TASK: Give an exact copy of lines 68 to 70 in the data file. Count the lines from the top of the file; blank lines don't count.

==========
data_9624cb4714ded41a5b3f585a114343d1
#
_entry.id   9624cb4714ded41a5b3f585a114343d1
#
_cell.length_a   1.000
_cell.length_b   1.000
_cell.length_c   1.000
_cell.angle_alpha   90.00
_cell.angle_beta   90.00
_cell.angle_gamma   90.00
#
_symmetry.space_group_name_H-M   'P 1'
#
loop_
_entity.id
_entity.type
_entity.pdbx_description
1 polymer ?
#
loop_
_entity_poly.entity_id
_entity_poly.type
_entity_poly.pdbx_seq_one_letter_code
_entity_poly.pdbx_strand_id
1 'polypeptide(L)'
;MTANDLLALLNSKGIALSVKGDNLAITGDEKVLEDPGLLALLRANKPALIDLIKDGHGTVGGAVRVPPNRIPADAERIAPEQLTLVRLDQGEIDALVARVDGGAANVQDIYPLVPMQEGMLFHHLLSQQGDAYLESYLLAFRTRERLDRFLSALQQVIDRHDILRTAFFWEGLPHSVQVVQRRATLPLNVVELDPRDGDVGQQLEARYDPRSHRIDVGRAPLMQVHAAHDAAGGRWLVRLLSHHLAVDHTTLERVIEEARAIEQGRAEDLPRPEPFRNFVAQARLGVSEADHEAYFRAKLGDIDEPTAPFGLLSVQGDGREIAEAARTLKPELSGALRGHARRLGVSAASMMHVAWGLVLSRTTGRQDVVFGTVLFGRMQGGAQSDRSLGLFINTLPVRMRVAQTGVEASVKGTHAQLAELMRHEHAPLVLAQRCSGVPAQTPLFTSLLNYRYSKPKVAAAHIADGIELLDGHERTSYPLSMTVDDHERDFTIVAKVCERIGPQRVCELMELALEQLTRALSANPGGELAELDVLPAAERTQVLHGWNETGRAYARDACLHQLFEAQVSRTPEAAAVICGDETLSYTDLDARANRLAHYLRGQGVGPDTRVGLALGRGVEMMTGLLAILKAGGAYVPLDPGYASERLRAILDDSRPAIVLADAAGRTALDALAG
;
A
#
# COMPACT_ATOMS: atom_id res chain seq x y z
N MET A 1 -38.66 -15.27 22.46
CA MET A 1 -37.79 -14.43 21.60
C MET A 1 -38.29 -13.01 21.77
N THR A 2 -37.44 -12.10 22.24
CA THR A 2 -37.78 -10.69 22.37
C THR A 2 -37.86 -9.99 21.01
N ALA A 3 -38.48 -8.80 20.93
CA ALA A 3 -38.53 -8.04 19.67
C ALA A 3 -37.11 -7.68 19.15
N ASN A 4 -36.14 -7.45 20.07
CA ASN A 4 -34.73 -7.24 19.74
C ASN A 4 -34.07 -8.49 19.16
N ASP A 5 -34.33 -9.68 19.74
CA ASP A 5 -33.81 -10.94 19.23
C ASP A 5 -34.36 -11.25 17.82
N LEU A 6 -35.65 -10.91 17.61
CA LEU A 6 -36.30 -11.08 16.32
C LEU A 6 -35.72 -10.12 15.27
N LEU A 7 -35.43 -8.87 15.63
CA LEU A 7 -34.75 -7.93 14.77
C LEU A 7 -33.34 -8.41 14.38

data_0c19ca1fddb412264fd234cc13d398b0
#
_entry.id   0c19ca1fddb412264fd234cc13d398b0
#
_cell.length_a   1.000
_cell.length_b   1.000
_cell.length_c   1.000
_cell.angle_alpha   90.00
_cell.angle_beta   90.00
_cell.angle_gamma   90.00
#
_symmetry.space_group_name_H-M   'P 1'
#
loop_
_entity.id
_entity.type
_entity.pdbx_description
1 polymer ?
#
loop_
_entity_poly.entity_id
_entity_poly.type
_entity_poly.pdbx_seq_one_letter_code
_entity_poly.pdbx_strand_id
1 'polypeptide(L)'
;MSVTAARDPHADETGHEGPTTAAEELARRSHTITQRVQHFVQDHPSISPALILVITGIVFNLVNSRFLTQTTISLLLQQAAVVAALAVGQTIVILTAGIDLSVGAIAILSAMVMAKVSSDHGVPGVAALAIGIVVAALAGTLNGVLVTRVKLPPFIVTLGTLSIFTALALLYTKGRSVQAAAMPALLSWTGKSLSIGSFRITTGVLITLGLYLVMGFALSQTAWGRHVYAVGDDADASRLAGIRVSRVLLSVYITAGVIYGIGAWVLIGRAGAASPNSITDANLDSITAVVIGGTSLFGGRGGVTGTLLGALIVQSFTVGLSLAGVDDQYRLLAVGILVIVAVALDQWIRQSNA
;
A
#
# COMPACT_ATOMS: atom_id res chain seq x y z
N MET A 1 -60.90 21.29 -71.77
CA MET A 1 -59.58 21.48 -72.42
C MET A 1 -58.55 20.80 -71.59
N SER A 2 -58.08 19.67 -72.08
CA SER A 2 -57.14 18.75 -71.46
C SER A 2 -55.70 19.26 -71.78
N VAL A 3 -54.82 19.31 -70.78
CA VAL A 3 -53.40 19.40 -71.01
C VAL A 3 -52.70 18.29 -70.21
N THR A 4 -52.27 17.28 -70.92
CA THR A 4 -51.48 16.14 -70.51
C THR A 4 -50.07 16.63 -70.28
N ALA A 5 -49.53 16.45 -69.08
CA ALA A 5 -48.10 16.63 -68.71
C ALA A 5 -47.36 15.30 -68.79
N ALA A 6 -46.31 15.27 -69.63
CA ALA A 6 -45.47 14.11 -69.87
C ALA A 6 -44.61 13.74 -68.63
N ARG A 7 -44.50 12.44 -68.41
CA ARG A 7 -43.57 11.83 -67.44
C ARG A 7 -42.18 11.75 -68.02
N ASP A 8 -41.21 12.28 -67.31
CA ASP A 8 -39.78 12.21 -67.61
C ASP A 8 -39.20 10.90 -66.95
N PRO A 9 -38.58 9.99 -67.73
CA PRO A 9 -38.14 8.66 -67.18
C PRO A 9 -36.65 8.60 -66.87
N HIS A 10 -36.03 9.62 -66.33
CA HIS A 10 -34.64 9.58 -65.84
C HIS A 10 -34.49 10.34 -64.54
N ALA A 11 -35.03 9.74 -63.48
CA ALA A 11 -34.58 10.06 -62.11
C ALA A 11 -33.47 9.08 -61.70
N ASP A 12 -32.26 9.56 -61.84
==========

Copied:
_entity.pdbx_description
1 polymer ?
#